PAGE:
Bestival 2011 – The Cure

A pop filled affair

With the rain managing to hold back, The Cure took to the windswept main stage, fog bellowing cinematically into the crowd. Guitarist Porl Thompson noticeably missing, former keyboardist Roger O’Donnell filled the void in a surprise appearance, adding an extra layer to the many classics coming.

89’s ‘Plainsong’ started off proceedings, its sparse melodic arrangement setting the tone for the night, the crowd swinging and swaying in unison. A band of little words the group let the music do the talking for the most point with tracks from nearly all 13 albums making an appearance. Testament to The Cure’s legacy was the ability to drop some of their biggest hits such as ‘Just Like Heaven’ and ‘Friday I’m In Love’ relatively early in the set and still have plenty left in the tank for later. 80’s anthem ‘A Forest’ was a sure winner, O’Donnell’s vintage synthesiser and the moonlit sky bringing the gothic groove. Similarly rock enthused ‘Shake Dog Shake’ from trippy album ‘The Top’ got all present banging their heads, pumping their fists and screaming for more.

Despite the odd number here and there tonight’s incarnation of The Cure was a less brooding beast, the reintroduction of keys for the first time proper in six years bringing the opportunity to pop things up. Being a band of two halves sticking to a more upbeat path proved no problem, Robert Smith reminding all of his ability to craft those great three minute love songs.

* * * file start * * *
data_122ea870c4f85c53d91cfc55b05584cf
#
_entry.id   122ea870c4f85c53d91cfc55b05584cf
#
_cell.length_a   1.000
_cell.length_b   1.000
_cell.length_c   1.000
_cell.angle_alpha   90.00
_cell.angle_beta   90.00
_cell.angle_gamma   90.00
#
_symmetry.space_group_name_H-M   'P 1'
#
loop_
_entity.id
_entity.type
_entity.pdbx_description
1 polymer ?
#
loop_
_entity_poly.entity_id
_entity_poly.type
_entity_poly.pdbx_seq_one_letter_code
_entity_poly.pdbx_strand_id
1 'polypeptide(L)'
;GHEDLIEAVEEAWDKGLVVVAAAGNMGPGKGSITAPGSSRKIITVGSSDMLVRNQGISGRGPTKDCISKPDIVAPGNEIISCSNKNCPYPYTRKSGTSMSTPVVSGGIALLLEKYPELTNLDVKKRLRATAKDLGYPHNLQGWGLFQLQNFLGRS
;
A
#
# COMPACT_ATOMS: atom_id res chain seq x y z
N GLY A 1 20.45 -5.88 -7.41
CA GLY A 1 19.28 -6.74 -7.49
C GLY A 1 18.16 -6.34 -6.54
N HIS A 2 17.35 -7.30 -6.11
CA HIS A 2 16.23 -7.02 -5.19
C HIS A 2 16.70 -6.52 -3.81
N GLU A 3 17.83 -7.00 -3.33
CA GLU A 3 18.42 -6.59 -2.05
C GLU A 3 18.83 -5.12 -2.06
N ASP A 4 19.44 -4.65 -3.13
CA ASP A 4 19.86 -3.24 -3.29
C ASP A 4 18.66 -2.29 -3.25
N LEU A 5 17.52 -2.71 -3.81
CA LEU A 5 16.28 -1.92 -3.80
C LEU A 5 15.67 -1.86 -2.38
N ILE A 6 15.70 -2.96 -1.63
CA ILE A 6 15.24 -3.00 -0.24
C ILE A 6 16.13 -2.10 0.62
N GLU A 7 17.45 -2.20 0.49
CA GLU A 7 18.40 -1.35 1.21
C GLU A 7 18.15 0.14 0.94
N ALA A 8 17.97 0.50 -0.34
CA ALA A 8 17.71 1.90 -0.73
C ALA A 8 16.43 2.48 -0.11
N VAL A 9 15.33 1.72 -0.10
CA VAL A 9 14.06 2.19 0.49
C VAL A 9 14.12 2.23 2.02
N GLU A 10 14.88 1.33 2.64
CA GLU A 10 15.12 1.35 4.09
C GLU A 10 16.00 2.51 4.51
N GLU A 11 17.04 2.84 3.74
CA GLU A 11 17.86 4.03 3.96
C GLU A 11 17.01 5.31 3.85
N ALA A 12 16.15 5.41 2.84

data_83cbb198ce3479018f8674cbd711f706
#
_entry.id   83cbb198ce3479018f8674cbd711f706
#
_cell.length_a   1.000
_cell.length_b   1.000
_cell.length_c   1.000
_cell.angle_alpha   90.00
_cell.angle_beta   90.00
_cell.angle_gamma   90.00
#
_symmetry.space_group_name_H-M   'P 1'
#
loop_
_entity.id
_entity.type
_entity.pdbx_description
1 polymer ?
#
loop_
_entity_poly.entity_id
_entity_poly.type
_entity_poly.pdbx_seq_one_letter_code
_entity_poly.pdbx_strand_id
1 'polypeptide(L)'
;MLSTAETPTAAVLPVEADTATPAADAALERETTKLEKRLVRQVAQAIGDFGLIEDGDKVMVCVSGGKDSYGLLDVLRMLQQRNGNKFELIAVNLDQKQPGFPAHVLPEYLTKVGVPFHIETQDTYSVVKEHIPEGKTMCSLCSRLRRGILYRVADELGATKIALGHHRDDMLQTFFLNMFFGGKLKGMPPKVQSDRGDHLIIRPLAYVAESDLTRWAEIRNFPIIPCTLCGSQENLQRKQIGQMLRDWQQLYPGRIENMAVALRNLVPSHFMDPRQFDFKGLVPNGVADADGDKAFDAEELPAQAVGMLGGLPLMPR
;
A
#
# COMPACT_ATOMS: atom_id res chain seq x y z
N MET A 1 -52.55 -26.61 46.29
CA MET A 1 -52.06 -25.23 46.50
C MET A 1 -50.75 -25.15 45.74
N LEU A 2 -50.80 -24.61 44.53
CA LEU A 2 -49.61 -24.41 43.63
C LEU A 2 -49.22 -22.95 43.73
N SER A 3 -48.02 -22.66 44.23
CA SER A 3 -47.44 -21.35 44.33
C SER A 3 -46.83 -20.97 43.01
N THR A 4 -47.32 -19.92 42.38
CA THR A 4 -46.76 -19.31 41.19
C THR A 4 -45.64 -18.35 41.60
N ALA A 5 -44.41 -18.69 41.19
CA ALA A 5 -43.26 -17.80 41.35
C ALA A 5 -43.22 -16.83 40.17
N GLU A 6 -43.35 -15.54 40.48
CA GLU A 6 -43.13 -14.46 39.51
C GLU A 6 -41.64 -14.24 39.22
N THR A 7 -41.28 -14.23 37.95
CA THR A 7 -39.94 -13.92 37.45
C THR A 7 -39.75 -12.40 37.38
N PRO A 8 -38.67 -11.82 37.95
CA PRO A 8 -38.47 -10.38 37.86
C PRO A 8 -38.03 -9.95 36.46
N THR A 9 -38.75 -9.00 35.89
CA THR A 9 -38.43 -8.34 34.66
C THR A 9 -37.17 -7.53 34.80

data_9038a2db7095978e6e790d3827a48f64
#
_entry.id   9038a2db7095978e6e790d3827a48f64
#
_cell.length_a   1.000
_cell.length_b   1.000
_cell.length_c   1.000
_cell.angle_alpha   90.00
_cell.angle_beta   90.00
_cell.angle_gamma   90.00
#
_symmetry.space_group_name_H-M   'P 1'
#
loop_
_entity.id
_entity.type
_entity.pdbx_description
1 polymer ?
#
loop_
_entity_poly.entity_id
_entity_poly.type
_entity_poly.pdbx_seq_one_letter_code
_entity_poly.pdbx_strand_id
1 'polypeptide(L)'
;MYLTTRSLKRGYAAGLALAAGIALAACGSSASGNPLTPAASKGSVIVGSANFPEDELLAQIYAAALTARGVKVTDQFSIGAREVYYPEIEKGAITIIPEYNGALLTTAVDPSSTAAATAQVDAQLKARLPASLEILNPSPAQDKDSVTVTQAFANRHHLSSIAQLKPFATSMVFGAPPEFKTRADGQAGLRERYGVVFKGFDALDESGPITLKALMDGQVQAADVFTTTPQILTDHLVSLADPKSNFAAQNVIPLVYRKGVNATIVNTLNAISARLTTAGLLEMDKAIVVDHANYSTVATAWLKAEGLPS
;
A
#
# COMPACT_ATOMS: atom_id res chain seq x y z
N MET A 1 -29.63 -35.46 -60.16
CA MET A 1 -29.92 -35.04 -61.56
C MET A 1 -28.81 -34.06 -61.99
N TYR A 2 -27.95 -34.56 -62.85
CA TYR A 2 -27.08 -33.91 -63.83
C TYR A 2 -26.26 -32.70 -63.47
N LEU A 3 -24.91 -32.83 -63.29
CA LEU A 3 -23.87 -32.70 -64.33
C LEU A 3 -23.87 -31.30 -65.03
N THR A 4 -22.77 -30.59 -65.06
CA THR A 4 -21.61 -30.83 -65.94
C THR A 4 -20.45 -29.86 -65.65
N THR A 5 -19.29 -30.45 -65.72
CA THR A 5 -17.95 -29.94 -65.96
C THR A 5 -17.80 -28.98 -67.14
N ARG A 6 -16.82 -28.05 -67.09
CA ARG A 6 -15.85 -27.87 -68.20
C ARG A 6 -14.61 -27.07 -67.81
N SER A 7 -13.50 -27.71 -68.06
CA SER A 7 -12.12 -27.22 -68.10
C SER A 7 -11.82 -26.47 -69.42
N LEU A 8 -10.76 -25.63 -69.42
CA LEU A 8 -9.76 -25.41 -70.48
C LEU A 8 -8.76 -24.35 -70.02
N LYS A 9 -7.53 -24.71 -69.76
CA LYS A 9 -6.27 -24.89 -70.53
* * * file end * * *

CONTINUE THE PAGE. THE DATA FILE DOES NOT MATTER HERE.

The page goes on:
Later, with special Bestival competition guitar strapped on, which weighed “more than a fucking car” according to the frontman, ‘Lullaby”s hypnotic tale of death and spiders upped the ante for the set’s second half. Greatest hits owners immediately got their moneys worth with the appearance of ‘The ‘Lovecats’ followed by the equally infectious hot hot hot and why can’t I be you. As a special treat ‘The Caterpillar’ was dragged from the vaults making its first live appearance in many many moons – the band themselves looking pleased with how well the track went down.

Brief break taken and it was time for a final encore of post punk classics. Group and audience both charged, the baseline to ‘Jumping Someone Else’s Train’ got people on shoulders, arms in the air and gobs a’singing. ‘Grinding Halt’ and ’10:15 Saturday Night’ followed, Smith’s effects box being used for maximum devastation. It was up to the mid-eastern tinged ‘Killing Another’ to end the night, its manic guitar and pounding drum work leaving the thousands present on a high. With screams of “Robert!” and “I can’t feel my legs!” left to echo, it’s safe to say The Cure just kicked some ass.

Words by Sam Walker-Smart

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